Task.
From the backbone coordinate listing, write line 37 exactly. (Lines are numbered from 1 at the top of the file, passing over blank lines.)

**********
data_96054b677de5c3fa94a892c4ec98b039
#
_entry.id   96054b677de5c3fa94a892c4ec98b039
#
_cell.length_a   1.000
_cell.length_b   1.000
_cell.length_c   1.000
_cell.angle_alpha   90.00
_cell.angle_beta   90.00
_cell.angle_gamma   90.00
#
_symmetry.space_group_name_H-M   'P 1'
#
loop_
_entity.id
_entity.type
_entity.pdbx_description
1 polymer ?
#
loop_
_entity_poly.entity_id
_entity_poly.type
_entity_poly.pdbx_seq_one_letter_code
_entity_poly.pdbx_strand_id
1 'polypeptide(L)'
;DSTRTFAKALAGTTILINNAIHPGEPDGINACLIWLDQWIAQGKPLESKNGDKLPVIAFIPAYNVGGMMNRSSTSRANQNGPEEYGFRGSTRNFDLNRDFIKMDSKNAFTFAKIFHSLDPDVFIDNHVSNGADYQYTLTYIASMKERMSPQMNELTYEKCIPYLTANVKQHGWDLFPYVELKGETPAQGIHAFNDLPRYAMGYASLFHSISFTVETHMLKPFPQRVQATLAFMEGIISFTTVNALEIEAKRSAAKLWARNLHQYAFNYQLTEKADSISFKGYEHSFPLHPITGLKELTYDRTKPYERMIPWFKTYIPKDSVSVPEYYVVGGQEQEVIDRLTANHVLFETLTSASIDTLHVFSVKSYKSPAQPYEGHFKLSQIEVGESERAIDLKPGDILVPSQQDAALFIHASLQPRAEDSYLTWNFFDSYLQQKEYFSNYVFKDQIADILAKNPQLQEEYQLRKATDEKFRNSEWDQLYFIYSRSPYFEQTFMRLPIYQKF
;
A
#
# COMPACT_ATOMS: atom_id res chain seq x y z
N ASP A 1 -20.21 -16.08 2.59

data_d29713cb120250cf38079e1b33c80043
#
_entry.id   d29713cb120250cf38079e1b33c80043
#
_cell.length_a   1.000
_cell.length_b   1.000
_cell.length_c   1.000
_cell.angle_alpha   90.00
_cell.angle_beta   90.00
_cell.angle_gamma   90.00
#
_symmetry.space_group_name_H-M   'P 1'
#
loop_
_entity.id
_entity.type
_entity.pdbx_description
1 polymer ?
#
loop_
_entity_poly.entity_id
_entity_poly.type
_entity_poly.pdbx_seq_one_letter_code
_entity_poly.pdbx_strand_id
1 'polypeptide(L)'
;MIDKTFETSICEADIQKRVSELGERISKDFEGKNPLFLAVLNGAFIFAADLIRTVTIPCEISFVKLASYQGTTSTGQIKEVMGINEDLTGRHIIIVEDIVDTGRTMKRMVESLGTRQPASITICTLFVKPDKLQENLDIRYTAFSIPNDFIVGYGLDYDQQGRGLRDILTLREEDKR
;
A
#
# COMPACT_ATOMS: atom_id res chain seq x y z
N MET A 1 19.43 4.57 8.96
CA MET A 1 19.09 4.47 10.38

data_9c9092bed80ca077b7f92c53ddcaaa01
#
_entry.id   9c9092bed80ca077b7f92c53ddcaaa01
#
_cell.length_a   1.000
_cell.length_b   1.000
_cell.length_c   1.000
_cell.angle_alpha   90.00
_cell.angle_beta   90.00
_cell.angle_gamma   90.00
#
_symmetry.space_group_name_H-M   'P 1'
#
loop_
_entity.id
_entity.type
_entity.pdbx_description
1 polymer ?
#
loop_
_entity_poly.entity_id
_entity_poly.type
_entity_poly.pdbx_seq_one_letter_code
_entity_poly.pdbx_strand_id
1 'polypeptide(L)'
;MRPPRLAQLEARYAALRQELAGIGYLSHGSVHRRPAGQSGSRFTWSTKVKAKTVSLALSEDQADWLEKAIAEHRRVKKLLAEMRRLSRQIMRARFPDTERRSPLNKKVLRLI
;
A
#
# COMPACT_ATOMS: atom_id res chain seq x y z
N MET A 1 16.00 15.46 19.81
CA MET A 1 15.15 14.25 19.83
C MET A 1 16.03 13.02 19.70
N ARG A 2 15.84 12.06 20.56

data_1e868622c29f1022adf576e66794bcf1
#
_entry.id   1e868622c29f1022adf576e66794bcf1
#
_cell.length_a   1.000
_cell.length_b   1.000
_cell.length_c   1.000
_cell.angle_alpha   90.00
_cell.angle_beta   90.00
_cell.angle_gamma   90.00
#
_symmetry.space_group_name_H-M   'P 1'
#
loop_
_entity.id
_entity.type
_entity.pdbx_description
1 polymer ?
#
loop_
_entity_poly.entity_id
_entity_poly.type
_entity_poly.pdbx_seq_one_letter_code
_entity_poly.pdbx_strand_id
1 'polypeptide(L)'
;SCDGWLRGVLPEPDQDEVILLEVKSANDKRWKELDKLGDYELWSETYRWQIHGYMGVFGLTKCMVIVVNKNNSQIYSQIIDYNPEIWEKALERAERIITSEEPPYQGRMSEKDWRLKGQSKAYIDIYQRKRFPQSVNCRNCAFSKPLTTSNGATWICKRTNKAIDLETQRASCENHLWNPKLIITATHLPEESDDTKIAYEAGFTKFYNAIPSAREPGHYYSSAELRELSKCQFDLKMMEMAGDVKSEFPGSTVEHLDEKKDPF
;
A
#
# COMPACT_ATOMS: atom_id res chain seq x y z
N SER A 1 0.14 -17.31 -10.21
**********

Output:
_cell.length_b   1.000